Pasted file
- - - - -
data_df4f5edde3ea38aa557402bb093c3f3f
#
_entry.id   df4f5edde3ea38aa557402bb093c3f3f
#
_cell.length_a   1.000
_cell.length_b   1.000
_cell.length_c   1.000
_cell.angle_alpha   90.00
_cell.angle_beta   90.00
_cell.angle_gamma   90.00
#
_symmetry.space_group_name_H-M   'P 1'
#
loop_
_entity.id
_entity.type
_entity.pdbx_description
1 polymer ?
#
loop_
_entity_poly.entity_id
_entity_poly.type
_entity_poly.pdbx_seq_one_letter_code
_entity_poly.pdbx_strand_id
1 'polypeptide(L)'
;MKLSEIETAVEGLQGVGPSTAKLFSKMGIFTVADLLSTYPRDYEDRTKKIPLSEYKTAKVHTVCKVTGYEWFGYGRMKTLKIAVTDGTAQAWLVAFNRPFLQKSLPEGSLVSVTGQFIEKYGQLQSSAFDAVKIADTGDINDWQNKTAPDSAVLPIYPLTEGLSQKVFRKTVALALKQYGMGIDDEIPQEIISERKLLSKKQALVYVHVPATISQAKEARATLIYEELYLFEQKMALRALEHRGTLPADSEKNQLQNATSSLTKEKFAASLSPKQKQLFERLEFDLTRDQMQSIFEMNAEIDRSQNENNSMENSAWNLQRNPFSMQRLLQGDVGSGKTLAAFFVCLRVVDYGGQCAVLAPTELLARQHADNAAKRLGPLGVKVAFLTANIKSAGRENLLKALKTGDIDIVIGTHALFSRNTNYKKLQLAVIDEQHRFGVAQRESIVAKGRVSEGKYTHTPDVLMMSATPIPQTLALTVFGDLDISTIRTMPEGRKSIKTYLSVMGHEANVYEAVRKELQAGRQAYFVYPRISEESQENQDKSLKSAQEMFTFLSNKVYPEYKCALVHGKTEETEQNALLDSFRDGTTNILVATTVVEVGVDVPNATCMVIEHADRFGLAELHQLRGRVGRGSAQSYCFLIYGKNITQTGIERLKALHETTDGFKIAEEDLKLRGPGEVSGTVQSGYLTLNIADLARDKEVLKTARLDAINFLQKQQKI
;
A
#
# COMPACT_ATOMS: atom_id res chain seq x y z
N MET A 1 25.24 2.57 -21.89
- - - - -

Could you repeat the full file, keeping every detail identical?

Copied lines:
data_df4f5edde3ea38aa557402bb093c3f3f
#
_entry.id   df4f5edde3ea38aa557402bb093c3f3f
#
_cell.length_a   1.000
_cell.length_b   1.000
_cell.length_c   1.000
_cell.angle_alpha   90.00
_cell.angle_beta   90.00
_cell.angle_gamma   90.00
#
_symmetry.space_group_name_H-M   'P 1'
#
loop_
_entity.id
_entity.type
_entity.pdbx_description
1 polymer ?
#
loop_
_entity_poly.entity_id
_entity_poly.type
_entity_poly.pdbx_seq_one_letter_code
_entity_poly.pdbx_strand_id
1 'polypeptide(L)'
;MKLSEIETAVEGLQGVGPSTAKLFSKMGIFTVADLLSTYPRDYEDRTKKIPLSEYKTAKVHTVCKVTGYEWFGYGRMKTLKIAVTDGTAQAWLVAFNRPFLQKSLPEGSLVSVTGQFIEKYGQLQSSAFDAVKIADTGDINDWQNKTAPDSAVLPIYPLTEGLSQKVFRKTVALALKQYGMGIDDEIPQEIISERKLLSKKQALVYVHVPATISQAKEARATLIYEELYLFEQKMALRALEHRGTLPADSEKNQLQNATSSLTKEKFAASLSPKQKQLFERLEFDLTRDQMQSIFEMNAEIDRSQNENNSMENSAWNLQRNPFSMQRLLQGDVGSGKTLAAFFVCLRVVDYGGQCAVLAPTELLARQHADNAAKRLGPLGVKVAFLTANIKSAGRENLLKALKTGDIDIVIGTHALFSRNTNYKKLQLAVIDEQHRFGVAQRESIVAKGRVSEGKYTHTPDVLMMSATPIPQTLALTVFGDLDISTIRTMPEGRKSIKTYLSVMGHEANVYEAVRKELQAGRQAYFVYPRISEESQENQDKSLKSAQEMFTFLSNKVYPEYKCALVHGKTEETEQNALLDSFRDGTTNILVATTVVEVGVDVPNATCMVIEHADRFGLAELHQLRGRVGRGSAQSYCFLIYGKNITQTGIERLKALHETTDGFKIAEEDLKLRGPGEVSGTVQSGYLTLNIADLARDKEVLKTARLDAINFLQKQQKI
;
A
#
# COMPACT_ATOMS: atom_id res chain seq x y z
N MET A 1 25.24 2.57 -21.89